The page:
Norman Lewis is one of the preeminent travel writers of the 20th Century. I had previously read the excellent A Dragon Apparent: Travels in Cambodia, Laos, and Vietnam concerning his travels in Indochina in the early `50's, during the war for Vietnamese independence from French colonial rule. I've had a deep and abiding interest in Burma, alas sometimes known as Myanmar, visiting the country four times in the `80's. When I discovered that Lewis had written a travel book on the country, based on his travels in the early `50's, I considered it an essential read.
Although the central authorities were discouraging, they did not give an absolute "no," so Lewis was able to travel throughout most of the country, when there was considerable fighting due to separatist groups, a condition that exists today. He took a boat from Rangoon to the "deep south," Mergui, via Moulmein (of Kipling fame). He describes his departure thus: "There was a lassitude in the air propitious to the embarkation upon a voyage to decaying southern ports." He manages to return to Rangoon by air, and then on to Mandalay (whose only "romantic" part is its name.) From there he travels by jeep to the former British hill station at Maymyo (I probably took the same WW II jeep as he, some 30 years later). Perhaps half the book is centered on his experiences in the northern Shan States, between Lashio and Bhamo, including the market held every five days at Nam Hkam. He manages to reach the far northern town of Myitkyina, famous for the jade found nearby. He returns to Mandalay by boat on the Irrawaddy, and on to Rangoon by train, despite the fact that the middle section has been destroyed by rebels.
He writes with immense descriptive power, knowing the names of the birds and flora. He is also insightful into the human condition, with meaningful descriptions of the personalities that he encounters. And he studied his Burmese history before arriving, describing aspects of rule of various Burmese emperors, such as Bodawpaya (the Burmese Ivan the Terrible) dealing with such paradoxical issues that in a country where the killing of many animals and noxious pests is frown upon, or outright forbidden, the Emperors would bury people alive to protect bridges and palaces. Some of his trenchant political observations: "The difference between common piracy and empire-building is a matter of scale and success." And one that resonated with my own experiences: "Although the classic English traveler is spurred on in almost all cases by nothing more sinister than an extravagant curiosity, it has been hard at the best of times for others to believe that he is not an agent of the Intelligence Service..." His conclusions also resonate, at least for that period, if not for today: "I state here my sincere belief that the average Burmese peasant working his own land, lives a fuller and happier life, and is a more successful human being than the average Western factory hand or office worker."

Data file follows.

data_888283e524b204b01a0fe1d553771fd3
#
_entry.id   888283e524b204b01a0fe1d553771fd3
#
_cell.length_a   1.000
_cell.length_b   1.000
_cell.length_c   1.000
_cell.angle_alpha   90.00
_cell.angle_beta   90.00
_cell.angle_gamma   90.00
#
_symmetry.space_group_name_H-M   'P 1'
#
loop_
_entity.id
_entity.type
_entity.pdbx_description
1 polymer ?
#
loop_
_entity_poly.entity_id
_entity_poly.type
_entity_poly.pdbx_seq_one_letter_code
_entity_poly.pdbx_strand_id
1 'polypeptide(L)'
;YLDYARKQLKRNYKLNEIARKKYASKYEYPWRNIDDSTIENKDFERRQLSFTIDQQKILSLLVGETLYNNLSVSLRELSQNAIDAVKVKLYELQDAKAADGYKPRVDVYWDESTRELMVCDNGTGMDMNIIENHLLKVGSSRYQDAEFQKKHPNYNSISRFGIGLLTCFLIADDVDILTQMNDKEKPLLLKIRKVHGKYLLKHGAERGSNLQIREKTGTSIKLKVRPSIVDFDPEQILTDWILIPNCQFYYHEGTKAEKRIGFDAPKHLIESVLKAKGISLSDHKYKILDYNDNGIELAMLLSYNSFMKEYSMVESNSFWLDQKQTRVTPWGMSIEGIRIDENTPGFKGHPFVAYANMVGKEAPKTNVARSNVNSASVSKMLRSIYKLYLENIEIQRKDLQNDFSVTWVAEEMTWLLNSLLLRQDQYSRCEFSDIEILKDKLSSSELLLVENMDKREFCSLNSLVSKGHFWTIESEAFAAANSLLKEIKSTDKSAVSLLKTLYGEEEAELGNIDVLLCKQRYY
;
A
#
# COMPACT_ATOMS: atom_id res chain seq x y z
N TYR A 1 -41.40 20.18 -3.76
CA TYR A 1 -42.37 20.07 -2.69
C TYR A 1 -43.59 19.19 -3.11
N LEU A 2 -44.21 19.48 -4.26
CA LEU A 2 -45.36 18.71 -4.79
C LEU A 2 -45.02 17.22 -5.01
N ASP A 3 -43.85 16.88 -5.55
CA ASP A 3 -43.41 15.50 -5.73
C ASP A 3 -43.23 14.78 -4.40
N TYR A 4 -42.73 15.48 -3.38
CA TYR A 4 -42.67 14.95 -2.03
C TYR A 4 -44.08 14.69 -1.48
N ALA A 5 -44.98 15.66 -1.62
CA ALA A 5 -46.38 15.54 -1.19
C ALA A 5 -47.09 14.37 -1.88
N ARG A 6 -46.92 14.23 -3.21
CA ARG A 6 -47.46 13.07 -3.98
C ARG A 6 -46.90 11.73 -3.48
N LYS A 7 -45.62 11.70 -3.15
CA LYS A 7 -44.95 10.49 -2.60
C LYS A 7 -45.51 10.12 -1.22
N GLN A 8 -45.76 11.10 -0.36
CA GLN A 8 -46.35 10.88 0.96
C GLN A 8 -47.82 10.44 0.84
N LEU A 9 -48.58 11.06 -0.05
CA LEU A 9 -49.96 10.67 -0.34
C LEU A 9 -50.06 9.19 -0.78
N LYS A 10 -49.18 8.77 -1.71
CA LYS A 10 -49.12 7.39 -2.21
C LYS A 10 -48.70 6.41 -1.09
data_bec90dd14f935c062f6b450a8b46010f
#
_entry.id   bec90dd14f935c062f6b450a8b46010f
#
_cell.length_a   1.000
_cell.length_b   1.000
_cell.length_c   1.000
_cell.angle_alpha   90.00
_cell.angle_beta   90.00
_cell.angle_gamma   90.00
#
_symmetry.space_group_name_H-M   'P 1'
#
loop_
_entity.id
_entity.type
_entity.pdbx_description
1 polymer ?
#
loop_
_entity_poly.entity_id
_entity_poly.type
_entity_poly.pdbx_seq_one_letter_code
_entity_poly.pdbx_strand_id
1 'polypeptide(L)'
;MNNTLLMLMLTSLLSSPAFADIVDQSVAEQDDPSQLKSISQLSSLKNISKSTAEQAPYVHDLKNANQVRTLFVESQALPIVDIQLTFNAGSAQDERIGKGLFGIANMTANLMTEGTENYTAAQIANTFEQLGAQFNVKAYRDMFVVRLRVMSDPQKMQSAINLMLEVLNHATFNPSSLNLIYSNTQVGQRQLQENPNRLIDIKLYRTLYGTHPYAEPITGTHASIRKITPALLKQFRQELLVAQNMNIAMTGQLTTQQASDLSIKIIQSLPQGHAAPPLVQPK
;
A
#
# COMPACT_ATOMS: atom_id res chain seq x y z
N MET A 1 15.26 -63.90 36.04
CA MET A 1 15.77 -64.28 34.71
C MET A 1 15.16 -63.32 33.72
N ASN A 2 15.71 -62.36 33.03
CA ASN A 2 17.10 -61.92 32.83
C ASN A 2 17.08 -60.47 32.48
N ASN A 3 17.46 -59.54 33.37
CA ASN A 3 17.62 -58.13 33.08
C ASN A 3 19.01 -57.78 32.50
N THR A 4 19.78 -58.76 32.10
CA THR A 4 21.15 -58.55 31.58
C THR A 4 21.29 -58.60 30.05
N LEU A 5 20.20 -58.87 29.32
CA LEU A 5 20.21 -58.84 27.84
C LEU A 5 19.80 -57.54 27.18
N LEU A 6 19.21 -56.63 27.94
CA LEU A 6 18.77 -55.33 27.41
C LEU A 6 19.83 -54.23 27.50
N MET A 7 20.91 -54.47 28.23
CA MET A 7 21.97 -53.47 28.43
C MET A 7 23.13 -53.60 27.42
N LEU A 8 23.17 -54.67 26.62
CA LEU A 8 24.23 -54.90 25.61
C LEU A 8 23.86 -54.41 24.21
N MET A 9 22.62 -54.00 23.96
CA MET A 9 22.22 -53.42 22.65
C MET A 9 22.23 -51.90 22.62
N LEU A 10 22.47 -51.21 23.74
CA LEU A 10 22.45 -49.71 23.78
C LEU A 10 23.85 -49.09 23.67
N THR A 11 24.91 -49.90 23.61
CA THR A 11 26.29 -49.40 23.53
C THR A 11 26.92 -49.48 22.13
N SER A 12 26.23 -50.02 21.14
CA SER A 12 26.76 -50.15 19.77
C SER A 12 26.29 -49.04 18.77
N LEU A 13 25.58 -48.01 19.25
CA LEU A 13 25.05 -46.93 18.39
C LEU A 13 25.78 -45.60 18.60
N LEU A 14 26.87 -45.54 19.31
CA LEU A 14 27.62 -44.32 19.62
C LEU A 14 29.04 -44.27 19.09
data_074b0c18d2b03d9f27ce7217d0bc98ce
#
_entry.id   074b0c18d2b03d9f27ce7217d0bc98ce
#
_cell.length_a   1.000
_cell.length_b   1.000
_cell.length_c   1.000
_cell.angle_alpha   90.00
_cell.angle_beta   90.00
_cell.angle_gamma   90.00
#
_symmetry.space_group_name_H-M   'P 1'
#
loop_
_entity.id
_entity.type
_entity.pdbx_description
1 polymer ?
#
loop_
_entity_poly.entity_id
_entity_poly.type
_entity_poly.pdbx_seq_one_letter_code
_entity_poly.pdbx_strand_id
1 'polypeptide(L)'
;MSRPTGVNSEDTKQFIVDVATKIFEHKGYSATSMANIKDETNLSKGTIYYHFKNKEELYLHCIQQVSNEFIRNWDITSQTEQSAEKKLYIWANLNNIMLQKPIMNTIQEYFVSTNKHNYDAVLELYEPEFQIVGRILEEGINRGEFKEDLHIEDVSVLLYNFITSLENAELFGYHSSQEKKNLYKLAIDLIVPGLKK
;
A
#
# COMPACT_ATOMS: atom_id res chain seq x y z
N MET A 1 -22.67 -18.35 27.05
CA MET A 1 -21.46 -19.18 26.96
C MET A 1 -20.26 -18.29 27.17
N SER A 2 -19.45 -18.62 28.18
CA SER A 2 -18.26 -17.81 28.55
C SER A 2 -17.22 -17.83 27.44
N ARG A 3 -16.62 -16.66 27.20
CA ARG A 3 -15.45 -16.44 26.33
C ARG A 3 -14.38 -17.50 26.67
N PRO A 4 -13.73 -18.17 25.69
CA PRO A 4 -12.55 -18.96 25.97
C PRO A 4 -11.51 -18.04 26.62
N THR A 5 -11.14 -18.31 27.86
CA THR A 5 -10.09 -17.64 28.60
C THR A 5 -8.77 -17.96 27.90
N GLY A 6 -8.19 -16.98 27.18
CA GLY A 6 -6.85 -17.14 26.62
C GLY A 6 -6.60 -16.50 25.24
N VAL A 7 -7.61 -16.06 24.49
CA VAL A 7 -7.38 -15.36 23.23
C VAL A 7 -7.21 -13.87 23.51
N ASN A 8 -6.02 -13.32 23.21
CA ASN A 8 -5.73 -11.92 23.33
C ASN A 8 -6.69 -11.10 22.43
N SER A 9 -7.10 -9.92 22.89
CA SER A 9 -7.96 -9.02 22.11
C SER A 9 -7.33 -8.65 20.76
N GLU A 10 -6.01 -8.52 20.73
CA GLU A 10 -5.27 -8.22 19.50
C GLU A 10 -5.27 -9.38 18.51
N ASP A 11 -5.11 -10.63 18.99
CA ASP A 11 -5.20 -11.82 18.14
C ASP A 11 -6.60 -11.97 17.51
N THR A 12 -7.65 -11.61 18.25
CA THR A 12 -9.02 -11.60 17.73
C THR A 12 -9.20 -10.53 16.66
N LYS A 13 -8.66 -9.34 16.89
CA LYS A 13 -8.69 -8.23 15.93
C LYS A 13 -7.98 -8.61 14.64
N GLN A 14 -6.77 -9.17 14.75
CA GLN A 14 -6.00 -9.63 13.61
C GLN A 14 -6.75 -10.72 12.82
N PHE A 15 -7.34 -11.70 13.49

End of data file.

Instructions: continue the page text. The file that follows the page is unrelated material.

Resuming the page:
But I had several problems with the book. Save for one powerful passage on the attempt of 20,000 to flee into India ahead of the Japanese in WW II, he mentions the impact of the war on the country minimally, and it was a devastating event for them. Likewise, he was light on the actual impact of British colonial rule, discussing in greater detail the invasions by the Mongols, and the Chinese. He never mentions the experience, and book written by a former British colonial officer in the `30's, George Orwell. Emma Larkin did justice to Orwell by writing a book on the places he lived. Finally, and most stunningly, he never mentions Pagan! The ultimate tourist destination for any Burmese visitor.
Fortunately I was able to visit Pagan thrice; Lewis however had the time, and "guts" (or stupidity) to risk traveling in unsafe areas, and seeing so much more of the country that was "off-limits" in the `80's. Overall, a very good book for any traveler. Sadly the conditions he describes in the 50's are largely still true today, unlike the ones described in "A Dragon Apparent." Burma remains an enormous, open-air, history museum.
Finally, Eland Publishers deserves much credit for keeping this book, as well as numerous other travel books in print.